How to Meet Increased Competition Through Technology

Government lawyers are facing increased competition from the private sector. Private firms’ legal operations teams are becoming expert at leveraging new technologies and processes to streamline the delivery of their services.

How can Government lawyers use technology to increase their operational efficiency?

  • What new legal technologies are out there?
  • Strategies to choose the best technologies.
  • What are the risks in new technologies?
  • Examples of innovation in private firms.

The saying in Silicon Valley is that you need to ‘eat your own lunch’ before someone else does. Steve Jobs famously did this by introducing the iPhone, realising full well that it would cannibalize the sales of Apple’s flagship iPod.

What can Government lawyers do to build their practices and to avoid losing non-mandated legal work to aggressive private firms?

What is the scope for Government lawyers to build applications and partner with providers to develop technology for their clients?

Examples of innovation in private firms

Some of the major firms provide great examples of leveraging new technologies and processes to streamline the delivery of their services. They have been experimenting for some years now and are understanding what works and what doesn’t.

Using Corrs Chambers Westgarth as an example, that firm now has about a dozen applications to assist their clients (see examples attached). Their approach has been to partner with third parties to develop client solutions. They also developed custom applications to augment the vendor applications.

Corrs has now moved to partnering with platform providers. One of those is with HighQ, one of the leading corporate extranet and collaboration platforms serving the legal and financial markets. HighQ offers integrations and developer tools that allow its products to be significantly customised.

Corrs has been using HighQ (or Corrs Collaborate as they’ve badged it) as a platform on which to create applications that deal with specific issues identified by their clients. By overlaying the standard HighQ platform with custom data visualisation, mapping, data aggregation and document automation features, Corrs are now able to deliver their own applications to clients that increase efficiency and strip away complexity. These applications include their badged SCOUT and CorrsEdge.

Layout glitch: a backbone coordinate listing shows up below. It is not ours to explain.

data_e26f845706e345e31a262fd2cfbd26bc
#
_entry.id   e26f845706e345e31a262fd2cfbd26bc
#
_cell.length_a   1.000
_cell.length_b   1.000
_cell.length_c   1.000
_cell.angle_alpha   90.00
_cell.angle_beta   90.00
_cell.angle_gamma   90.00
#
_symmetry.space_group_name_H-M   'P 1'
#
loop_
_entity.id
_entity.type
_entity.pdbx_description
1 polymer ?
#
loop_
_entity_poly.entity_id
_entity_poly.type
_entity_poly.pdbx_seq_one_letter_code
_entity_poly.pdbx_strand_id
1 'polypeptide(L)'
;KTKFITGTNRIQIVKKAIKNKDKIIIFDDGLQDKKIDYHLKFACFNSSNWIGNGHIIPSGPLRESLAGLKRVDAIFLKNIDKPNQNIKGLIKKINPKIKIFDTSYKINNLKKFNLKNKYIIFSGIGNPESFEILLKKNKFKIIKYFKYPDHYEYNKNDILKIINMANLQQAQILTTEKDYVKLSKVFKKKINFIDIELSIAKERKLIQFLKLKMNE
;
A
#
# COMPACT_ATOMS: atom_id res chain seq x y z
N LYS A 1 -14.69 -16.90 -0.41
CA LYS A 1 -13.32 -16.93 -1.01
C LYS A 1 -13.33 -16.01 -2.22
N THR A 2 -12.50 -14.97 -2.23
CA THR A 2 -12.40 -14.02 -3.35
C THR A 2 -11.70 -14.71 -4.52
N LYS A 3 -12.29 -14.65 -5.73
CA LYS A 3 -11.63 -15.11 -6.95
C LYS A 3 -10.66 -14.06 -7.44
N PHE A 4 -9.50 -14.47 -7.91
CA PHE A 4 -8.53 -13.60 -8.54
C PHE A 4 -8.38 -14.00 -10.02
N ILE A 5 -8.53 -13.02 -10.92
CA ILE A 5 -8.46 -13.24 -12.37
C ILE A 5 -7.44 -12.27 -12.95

Other partnerships are with Elevate Services for Cael Verify, and with Canadian technology start-up Beagle in a joint venture called Beagle Asia Pacific to provide an artificial intelligence contract analysis tool.

Corrs has now progressed to being a vendor to the wider market, providing products such as JustOCR, which addresses the high cost of data handling in litigation, and CaseFolio which solves the problem of how to provide document bundles in litigation and is sold via the iTunes app store.

Another leading firm, Herbert Smith Freehills, is similarly advanced. They offer advanced eDiscovery and client data technology services, working with companies including Recommind and kCura on document review and analysis, including predictive coding. HSF has been working with Recommind to develop natural language searches that often fall into the camp loosely described as artificial intelligence.

As have other top tier firms, HSF launched a permanent low-cost legal service team in Melbourne to compete against commoditised legal work providers.  The team began with  65 employees including 50 fee earners performing document-intensive support tasks for the law firm globally, such as due diligence, claims assessment and review of legal documents.